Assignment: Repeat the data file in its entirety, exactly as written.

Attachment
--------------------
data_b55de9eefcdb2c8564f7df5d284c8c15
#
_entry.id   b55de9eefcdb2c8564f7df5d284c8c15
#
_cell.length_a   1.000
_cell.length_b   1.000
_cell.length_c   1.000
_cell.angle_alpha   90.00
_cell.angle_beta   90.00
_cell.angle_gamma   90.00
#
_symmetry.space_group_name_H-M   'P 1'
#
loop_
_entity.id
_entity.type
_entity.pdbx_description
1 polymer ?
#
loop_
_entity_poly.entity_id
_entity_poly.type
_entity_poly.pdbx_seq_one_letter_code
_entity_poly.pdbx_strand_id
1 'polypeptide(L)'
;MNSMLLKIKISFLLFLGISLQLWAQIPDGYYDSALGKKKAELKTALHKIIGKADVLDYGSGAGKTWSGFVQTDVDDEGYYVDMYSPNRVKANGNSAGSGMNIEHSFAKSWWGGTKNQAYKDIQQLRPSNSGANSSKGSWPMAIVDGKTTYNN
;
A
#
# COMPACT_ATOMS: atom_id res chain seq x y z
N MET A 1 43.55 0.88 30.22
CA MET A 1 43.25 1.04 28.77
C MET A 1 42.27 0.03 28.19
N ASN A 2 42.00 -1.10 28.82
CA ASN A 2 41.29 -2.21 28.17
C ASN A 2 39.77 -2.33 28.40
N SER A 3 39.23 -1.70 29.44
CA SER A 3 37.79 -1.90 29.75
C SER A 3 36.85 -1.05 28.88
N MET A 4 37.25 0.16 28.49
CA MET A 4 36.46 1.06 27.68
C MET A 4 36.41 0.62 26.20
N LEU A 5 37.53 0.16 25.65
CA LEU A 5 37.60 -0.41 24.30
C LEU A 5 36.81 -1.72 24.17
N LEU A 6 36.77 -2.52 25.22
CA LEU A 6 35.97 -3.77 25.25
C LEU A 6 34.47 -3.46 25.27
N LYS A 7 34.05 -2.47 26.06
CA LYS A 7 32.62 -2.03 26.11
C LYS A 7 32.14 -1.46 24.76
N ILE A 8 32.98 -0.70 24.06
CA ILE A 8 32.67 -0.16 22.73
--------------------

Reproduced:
data_b55de9eefcdb2c8564f7df5d284c8c15
#
_entry.id   b55de9eefcdb2c8564f7df5d284c8c15
#
_cell.length_a   1.000
_cell.length_b   1.000
_cell.length_c   1.000
_cell.angle_alpha   90.00
_cell.angle_beta   90.00
_cell.angle_gamma   90.00
#
_symmetry.space_group_name_H-M   'P 1'
#
loop_
_entity.id
_entity.type
_entity.pdbx_description
1 polymer ?
#
loop_
_entity_poly.entity_id
_entity_poly.type
_entity_poly.pdbx_seq_one_letter_code
_entity_poly.pdbx_strand_id
1 'polypeptide(L)'
;MNSMLLKIKISFLLFLGISLQLWAQIPDGYYDSALGKKKAELKTALHKIIGKADVLDYGSGAGKTWSGFVQTDVDDEGYYVDMYSPNRVKANGNSAGSGMNIEHSFAKSWWGGTKNQAYKDIQQLRPSNSGANSSKGSWPMAIVDGKTTYNN
;
A
#
# COMPACT_ATOMS: atom_id res chain seq x y z
N MET A 1 43.55 0.88 30.22
CA MET A 1 43.25 1.04 28.77
C MET A 1 42.27 0.03 28.19
N ASN A 2 42.00 -1.10 28.82
CA ASN A 2 41.29 -2.21 28.17
C ASN A 2 39.77 -2.33 28.40
N SER A 3 39.23 -1.70 29.44
CA SER A 3 37.79 -1.90 29.75
C SER A 3 36.85 -1.05 28.88
N MET A 4 37.25 0.16 28.49
CA MET A 4 36.46 1.06 27.68
C MET A 4 36.41 0.62 26.20
N LEU A 5 37.53 0.16 25.65
CA LEU A 5 37.60 -0.41 24.30
C LEU A 5 36.81 -1.72 24.17
N LEU A 6 36.77 -2.52 25.22
CA LEU A 6 35.97 -3.77 25.25
C LEU A 6 34.47 -3.46 25.27
N LYS A 7 34.05 -2.47 26.06
CA LYS A 7 32.62 -2.03 26.11
C LYS A 7 32.14 -1.46 24.76
N ILE A 8 32.98 -0.70 24.06
CA ILE A 8 32.67 -0.16 22.73